CTA "Fund of Funds" questions

Discussion in 'Professional Trading' started by rokafella, Oct 3, 2005.

  1. Why would anyone want to trade for themselves when they can just raise money and invest with someone like Dunn or John W. Henry? It seems like a no brainer to me. I take it that a CTA may take in much less than if he was running his own system but then on the other hand he has that much more free time to raise more funds. What is wrong with this logic?
  2. mahras2


    Notice how Dunn and Henry are in DEEP drawdown now. I am great at losing money for my clients, I dont need some third party individual to lose my clients money.

    Most people who start CTAs to trade believe they have a superior system. Henry and Dunn dont have some magical system that makes money for them. There are quite a few individuals with solid methods and techniques that can consistently make money. Heck even in the world of trend following there are MUCH better CTAs than Dunn and Henry. Eckhardt, Campbell, Winton are much better at this game than the former two.
  3. Apparently you've had a bad year but do you have as good a track record as Dunn and Henry? Besides, who doesn't have drawdowns? It's part of the plan.

    And I don't mean specifically startting a fund of funds utilizing Dunn and Henry. Those names just popped into my head head. It could be anyone.
    Anyone else?
  4. Psychologically, it is completely different being an investor vs a speculator. Sure, for most people, trading on their own account won't make much more than if the money was put into a good investment vehicle. However, the self-satisfaction is non-existent with being an investor.

    To become an investor in John Henry's fund, you are talking about fairly big numbers. I am not even sure if his fund is open for new investment anymore. I believe the minimum for individuals was around $2-5MM, with institution managed seperate accounts start at $25MM.

    If you can raise $5M in short order, then all the power to you. Raising a lot of capital is very hard, it is very different than raising $1-2M from friends and family. I believe most people can find $1-2M from the immediate circles, but > $2M, you either needs very very good contacts, or a great vehicle.

  5. mahras2


    On the contrary my year has been pretty darn nice ;). My track record isnt as long because well I havent lived that damn long yet haha. And I really dont think 48% drawdowns are acceptable. There are MANY other players in this game that return levels higher than Henry and Dunn with MUCH lower drawdowns.

    Well yes many people use the concept for fund of funds. However, typically people actually WANT to control the cash for themselves. But your idea of giving cash to different managers has already been utilised. There are quite a few fund of funds out there. Russell is one. Simon's Renaissance also gives cash out to other managers to diversify.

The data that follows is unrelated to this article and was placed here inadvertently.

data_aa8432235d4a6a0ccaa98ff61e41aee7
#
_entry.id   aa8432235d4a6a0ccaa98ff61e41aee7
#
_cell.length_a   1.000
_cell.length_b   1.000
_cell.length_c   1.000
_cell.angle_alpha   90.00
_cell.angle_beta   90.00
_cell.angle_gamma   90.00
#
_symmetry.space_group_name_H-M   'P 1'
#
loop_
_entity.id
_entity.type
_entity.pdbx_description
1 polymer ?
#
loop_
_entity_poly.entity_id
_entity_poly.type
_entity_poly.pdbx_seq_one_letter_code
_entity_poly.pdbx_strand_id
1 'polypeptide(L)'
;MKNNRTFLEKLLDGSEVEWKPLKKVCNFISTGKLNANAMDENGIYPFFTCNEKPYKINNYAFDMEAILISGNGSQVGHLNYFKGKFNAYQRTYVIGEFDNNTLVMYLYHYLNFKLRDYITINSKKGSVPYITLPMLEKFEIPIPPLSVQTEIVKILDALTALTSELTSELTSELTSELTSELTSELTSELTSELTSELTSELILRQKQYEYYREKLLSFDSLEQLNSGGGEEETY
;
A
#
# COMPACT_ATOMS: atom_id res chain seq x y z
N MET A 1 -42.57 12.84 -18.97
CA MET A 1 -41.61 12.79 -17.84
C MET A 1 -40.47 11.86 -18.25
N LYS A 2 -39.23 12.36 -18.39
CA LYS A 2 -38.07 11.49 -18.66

6. The difficulty is in raising capital and convincing your clients that they need a middleman (i.e. you) to put them into funds -- if you have to lots of capital sources, then this could be the game for you. But you better add some value in the portfolio selection process, otherwise you're just another cost that will get cut out of the process. The other advantage of a FoF is getting access to capacity in these funds. Some guy with $1 MM isn't going to have access to henry and dunn. A FoF can provide that for them.
  7. Thanks for all the replies. I'm not one for the perceived excitement of trading. And yes I know that FOF has been around for quite sometime. Raising money for me is not an issue.
    So what are the added expenses to the investor of a fof? What's the take for a CTA?
  8. You'll have to check around. I've heard FoF fees at 1% AUM and 7% of new profits. I have no idea how this compares with the industry. They usually have to get the fund they are investing in down on fees too. I've heard getting the funds that you're investing in down to 1% and 17% is decent (from 2 and 20), but again you'll have to check around.
  9. mahras2


    You have to take the follow situation of an FOF investor: the investor gets a double whammy on the fees.

    Say you raised 10MM. You distributed it to the managers and the net return for the year was 2MM before the managers took their 20% fees. So the net return for the FOF is 1.6MM. Now the FOF will also take its fees, I am using 15%. So thats a return for the FOF investor of 1.36MM. Which comes out to 13.6% for the year.

    Typically CTAs charge 1 and 20. FOF I am not sure. Go to www.iasg.com There is a really good CTA FOF there with really nice results. Let me see if I can pull that up.
  10. mahras2


    Here we go. On IASG check out Dynamic Allocation CTA Fund LLC.
    #10     Oct 3, 2005